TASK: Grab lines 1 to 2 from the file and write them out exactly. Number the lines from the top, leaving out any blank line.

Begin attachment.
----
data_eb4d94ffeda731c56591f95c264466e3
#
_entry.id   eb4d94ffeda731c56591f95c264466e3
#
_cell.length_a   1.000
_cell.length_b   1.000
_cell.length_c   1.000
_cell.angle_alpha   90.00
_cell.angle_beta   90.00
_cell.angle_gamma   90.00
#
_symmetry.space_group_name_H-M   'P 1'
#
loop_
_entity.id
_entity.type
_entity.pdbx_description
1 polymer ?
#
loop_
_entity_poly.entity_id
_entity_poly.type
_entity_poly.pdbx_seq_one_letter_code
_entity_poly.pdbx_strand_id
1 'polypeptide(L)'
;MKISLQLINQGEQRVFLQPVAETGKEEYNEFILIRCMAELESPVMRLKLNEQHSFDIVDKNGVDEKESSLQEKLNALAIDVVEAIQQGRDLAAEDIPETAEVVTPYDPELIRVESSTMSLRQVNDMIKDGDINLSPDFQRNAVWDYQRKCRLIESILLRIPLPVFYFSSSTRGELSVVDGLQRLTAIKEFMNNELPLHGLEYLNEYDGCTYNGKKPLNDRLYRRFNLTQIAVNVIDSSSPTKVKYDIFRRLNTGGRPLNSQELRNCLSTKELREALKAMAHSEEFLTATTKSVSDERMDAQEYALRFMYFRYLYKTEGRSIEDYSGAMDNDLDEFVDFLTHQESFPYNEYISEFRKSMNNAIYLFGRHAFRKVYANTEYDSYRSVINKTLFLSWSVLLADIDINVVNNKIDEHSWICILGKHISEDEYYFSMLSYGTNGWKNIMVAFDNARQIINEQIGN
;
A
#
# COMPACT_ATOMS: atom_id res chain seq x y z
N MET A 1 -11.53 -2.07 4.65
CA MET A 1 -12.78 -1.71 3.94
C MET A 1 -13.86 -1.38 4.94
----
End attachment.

data_eb4d94ffeda731c56591f95c264466e3
#